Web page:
Refundable-oney: Tax credits are not tax cuts
By: Daniel Clark
When Barack Obama positions himself as a fiscal conservative, he’s not just kidding around. He fully expects the voters to accept this characterization, as evidenced by the tax plan from his campaign’s website. The six-page policy statement evokes the name of Ronald Reagan five times, while promising to cut the taxes of 95 percent of all Americans.
In fact, there are many items in Obama’s plan that would make him very unpopular among his fellow Democrats, if only they thought he meant them. Among them are pledges to renew most of the Bush tax cuts, eliminate capital gains taxes for small businesses, repeal most estate taxes, reduce farm subsidies, and pursue a constitutionally viable line-item veto. If sincere, these promises amount to the most brazen act of economic heresy committed by any Democrat since Jerry Brown proposed a flat income tax.
If these proposals are intended to mimic Reagan, however, they only succeed insofar as they recall his famous line from King’s Row, “Where’s the rest of me?”
The bulk of the Obama plan, and the basis for his 95 percent claim, is a series of proposed “refundable tax credits.” What exactly is meant by this is obscured by typically dubious IRS terminology. A “non-refundable” tax credit is one that is deducted from the amount of the taxes one owes. Since most of us have our taxes withheld before such a credit would be factored in, this results in an overpayment, which means that we will then receive refunds for our “non-refundable” tax credits.
Whereas a “non-refundable” tax credit cannot exceed the amount of taxes owed, a “refundable” one may. In other words, it “refunds” taxes that have not been paid in the first place. The Earned Income Tax Credit is an example, in that it is “refunded” only to those who have earned so little that they haven’t paid any income taxes. Of course, if there is no tax to cut, then the “refund” from a “refundable tax credit” is not a tax cut. Rather, it is direct wealth redistribution, by which the government seizes the earnings of some Americans, and hands them out to others, all in a single motion.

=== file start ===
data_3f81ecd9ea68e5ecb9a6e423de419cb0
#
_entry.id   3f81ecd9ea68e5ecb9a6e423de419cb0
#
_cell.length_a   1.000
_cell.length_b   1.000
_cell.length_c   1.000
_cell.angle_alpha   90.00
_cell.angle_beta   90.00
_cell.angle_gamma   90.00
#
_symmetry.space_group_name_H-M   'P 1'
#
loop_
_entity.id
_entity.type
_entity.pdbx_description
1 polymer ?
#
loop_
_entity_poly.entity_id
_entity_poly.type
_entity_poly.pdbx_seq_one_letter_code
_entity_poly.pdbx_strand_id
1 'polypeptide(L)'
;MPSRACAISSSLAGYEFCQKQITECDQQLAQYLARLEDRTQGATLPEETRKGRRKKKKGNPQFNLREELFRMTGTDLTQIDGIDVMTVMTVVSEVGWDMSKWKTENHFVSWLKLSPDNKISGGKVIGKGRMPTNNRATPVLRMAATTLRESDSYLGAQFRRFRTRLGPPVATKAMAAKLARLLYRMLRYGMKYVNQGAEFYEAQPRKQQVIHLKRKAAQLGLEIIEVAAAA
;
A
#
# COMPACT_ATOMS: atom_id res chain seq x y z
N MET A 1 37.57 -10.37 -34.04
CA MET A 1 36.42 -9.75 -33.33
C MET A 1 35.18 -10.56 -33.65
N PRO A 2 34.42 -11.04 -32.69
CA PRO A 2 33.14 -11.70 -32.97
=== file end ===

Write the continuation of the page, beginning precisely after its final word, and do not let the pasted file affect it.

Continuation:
Among Obama’s “refundable tax credits” are a so-called “Making Work Pay” credit of $500 for individuals or $1,000 for couples filing jointly, a $4,000 college tuition credit, a 10 percent mortgage interest credit, an expansion of the EITC, the expansion and making “refundable” of the Child and Dependent Care Tax Credit, the expansion and making “refundable” of the retirement Savers’ Credit, and a health care credit of unspecified magnitude.
Who among Obama’s fellow fiscal conservatives knew that an allowance from Uncle Sam was necessary to “make work pay”? Most of them probably thought that work pays because an employer must compensate his employees so that they’ll agree to work for him. As it happens, work doesn’t really pay until The Ones We’ve Been Waiting For descend from the clouds and start administering “economic justice.”
Let’s assume, for the sake of argument, that he’s serious about his proposed tax cuts and spending controls, and that, as president, he includes them in the budget he presents to a Democrat-controlled Congress. By the time the finished bill found its way to his desk, those measures would be stripped out of it, while the massive taxpayer-funded giveaways would remain. Does anybody believe he’d do the fiscally conservative thing, and veto it?
If Obama is intent on constructing a massive new welfare state (and he is), John McCain is at least willing to help lay the cornerstone. The Republican candidate is proposing a $5,000 “refundable” health care tax credit of his own. At least for this election cycle, the argument over whether the government should be redistributing wealth appears to be over. The only disagreement is over how much.
During his August 16th interview with pastor Rick Warren, Obama said that he’d been concerned about the Republican welfare reform bill that President Clinton signed in 1996, but that he’s since changed his mind. That seemed like a curious admission, coming from a former “welfare rights” activist from the Association of Community Organizations for Reform Now (ACORN), who now touts that experience as a “community organizer” as qualification for the presidency.
Now we know what his idea of “reform now” is. He means to change the administration of welfare so that it is done primarily through the tax code — and with McCain’s unwitting help, to disguise it as conservative economic policy.
Daniel Clark is a Staff Writer for the New Media Alliance. The New Media Alliance is a non-profit (501c3) national coalition of writers, journalists and grass-roots media outlets.
Daniel Clark is a writer from Pittsburgh, Pennsylvania. He is the author and editor of a web publication called The Shinbone: The Frontier of the Free Press, where he also publishes a seasonal sports digest as The College Football Czar.